The face stability of slurry-shield-driven tunnels
ABSTRACT During the excavation of a tunnel through soft water-bearing ground, a temporary support is often required to maintain the stability of the working face. In a slurry shield, this support is provided by a pressurized mixture of bentonite and water. Slurry-shield tunnelling has been applied successfully worldwide in recent years. Under extremely unfavorable geological conditions, however, face instabilities may occur. This paper aims at a better understanding of the mechanics of face failure when using a bentonite slurry support. The complex interrelations between the various parameters (shear strength and ground permeability, suspension parameters, slurry pressure, geometric data of the tunnel, safety factor) are studied. Attention is paid to the time-dependent effects associated with the gradual infiltration of slurry into the ground ahead of the tunnel. Related topics, such as the stand-up time, soil properties and the effect of advance rate, are discussed quantitatively.
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ABSTRACT: Face stability of microtunnelling TBMs is an important aspect for a safe and controlled project execution. Lack of proper face support can lead to sudden collapse with resulting large settlements. Guidelines for minimal and maximal support pressures in most codes do not take the infiltration of bentonite suspension in coarser soils into account. Infiltration lowers the effectiveness of the face support. In loose sands infiltration can lead to excess pore pressures and induce liquefaction, with possible catastrophic consequences. This paper investigates the influence of infiltration and gives some guidelines for a proper selection of bentonite suspensions based on soil gradation.Tunnelling and Underground Space Technology 11/2014; 46. DOI:10.1016/j.tust.2014.09.015 · 1.59 Impact Factor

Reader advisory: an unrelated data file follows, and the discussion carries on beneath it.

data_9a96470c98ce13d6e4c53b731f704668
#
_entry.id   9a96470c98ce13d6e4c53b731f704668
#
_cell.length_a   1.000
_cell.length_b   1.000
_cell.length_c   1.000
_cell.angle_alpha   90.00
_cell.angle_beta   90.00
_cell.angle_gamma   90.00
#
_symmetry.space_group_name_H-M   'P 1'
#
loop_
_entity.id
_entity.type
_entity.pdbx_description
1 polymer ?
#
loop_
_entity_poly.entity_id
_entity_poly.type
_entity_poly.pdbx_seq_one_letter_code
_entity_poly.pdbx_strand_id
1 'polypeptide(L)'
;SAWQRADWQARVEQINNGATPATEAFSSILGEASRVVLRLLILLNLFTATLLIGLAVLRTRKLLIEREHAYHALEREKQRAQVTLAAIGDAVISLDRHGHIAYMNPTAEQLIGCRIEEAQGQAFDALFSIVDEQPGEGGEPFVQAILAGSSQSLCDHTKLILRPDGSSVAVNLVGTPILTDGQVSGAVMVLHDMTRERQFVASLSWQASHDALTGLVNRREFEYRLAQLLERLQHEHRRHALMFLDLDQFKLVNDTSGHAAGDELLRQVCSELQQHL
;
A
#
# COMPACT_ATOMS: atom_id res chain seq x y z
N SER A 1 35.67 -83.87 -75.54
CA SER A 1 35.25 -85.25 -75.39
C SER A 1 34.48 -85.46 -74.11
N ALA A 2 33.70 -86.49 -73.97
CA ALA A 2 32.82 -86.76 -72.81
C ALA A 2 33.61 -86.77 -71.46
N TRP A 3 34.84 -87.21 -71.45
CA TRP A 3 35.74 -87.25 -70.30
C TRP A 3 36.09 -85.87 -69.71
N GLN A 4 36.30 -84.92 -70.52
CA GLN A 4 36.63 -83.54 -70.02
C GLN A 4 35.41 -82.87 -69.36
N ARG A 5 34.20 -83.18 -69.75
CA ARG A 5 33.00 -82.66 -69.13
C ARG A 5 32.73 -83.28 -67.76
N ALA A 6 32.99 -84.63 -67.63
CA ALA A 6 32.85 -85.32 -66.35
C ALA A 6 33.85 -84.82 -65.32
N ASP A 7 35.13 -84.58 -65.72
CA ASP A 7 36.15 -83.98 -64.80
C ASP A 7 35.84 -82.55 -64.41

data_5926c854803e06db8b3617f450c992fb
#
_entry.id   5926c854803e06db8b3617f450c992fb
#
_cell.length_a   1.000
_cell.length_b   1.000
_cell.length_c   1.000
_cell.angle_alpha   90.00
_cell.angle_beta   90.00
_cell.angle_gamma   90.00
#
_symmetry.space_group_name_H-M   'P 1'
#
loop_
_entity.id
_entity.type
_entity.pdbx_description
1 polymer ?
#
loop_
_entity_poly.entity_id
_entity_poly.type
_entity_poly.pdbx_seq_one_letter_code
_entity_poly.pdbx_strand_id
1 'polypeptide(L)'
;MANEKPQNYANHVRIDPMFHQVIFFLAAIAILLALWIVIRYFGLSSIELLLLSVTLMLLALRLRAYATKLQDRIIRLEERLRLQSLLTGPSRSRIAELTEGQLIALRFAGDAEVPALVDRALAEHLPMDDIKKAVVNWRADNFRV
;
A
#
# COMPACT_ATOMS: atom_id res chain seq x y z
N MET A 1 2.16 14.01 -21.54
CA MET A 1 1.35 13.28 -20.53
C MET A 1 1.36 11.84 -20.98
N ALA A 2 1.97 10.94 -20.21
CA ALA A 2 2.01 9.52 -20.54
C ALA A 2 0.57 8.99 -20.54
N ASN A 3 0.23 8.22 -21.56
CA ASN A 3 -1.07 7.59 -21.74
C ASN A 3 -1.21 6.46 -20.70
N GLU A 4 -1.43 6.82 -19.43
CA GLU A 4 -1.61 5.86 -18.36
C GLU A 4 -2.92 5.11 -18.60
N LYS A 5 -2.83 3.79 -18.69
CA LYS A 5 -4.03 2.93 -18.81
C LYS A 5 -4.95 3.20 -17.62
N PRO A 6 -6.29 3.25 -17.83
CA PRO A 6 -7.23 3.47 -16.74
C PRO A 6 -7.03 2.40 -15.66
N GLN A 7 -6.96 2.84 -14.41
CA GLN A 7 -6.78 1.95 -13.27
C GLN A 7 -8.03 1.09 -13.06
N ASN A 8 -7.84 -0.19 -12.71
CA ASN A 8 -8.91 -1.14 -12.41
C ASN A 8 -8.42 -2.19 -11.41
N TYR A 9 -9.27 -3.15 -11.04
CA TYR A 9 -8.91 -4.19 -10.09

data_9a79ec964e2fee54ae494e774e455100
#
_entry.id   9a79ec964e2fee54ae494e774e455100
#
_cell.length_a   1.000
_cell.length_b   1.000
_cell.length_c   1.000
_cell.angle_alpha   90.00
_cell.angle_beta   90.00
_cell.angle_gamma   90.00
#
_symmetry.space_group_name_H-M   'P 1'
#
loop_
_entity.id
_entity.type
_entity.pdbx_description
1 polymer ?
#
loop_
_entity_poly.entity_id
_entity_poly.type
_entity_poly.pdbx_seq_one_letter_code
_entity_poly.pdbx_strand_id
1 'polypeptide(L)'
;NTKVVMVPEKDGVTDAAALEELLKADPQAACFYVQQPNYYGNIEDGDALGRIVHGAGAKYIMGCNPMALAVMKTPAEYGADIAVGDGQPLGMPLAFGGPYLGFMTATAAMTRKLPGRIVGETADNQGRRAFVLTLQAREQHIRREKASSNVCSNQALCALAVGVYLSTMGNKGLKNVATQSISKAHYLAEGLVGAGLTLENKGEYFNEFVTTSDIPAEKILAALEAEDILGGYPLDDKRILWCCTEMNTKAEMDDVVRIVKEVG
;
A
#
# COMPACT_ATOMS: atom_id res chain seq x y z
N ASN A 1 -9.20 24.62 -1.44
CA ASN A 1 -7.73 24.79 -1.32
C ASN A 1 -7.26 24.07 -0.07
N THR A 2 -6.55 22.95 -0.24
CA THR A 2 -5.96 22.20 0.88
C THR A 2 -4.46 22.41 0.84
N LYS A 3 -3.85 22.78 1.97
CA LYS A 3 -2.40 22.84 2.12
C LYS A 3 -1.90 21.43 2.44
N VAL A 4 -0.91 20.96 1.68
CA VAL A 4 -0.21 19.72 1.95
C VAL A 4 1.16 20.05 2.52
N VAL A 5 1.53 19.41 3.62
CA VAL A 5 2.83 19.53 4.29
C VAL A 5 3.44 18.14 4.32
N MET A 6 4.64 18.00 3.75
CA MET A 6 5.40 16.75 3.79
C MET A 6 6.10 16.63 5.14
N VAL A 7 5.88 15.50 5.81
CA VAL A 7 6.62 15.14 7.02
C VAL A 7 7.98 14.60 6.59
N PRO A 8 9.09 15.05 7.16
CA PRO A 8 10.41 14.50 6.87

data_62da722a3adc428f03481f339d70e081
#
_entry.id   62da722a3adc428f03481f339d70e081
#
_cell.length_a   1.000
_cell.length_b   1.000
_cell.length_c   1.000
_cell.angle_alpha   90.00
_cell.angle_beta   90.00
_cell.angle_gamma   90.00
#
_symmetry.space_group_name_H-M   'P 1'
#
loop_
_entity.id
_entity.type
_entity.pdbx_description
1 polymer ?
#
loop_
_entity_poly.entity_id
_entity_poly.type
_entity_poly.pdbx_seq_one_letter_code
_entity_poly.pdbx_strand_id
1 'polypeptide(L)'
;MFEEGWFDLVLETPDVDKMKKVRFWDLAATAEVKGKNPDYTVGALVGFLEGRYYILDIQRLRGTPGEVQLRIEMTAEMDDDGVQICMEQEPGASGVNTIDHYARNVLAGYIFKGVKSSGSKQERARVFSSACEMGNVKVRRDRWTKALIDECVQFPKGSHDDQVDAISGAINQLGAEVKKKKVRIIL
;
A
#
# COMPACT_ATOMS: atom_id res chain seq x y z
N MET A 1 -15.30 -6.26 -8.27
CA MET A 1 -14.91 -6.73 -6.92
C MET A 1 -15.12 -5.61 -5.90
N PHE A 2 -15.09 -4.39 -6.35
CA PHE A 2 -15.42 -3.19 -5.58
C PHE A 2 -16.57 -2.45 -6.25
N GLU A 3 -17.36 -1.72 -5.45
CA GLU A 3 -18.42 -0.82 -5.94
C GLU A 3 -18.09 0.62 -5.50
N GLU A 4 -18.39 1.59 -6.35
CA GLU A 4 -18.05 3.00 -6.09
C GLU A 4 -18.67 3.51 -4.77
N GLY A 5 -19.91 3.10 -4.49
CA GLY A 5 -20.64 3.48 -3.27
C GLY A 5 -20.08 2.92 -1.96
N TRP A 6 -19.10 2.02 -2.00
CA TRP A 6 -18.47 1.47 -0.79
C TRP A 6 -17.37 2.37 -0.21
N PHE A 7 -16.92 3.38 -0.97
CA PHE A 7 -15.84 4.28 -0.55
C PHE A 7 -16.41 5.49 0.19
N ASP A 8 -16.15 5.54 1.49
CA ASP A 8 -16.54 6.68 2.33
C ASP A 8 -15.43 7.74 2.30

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ABSTRACT: In this study, we carried out an experimental shield TBM excavation model test using a down-scale device in soft clay, to understand tunnel-face stability properties in relation to changes in slurry pressure. We performed five tests according to tunnel depth (0.5D, 0.75D, 1.0D, 1.25D, 1.5D), and compared theoretical tunnel-face pressure with model test results. The range in theoretical tunnel-face slurry pressure (), which is determined by earth pressure and water level, was very similar to the model test result. This result was due to the more isotropic condition of the soft clay ground, than of rocky ground.02/2013; 16(1). DOI:10.7782/JKSR.2013.16.1.047
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ABSTRACT: In shield tunnelling a bentonite slurry or a foam may be injected by the TBM into the soil. These injections will displace part of the pore water before the TBM and, especially in fine sands, will cause excess pore pressures in front of the TBM. These excess pore pressures increase during boring and dissipate during stand-stills. They decrease the margin between the minimal and maximal allowable support pressure. Using a time-dependant groundwater flow model this behaviour has b een included in a limit equilibrium model, in order to predict the pore pressures measured in front of the TBM. The results have been compared to field measurements.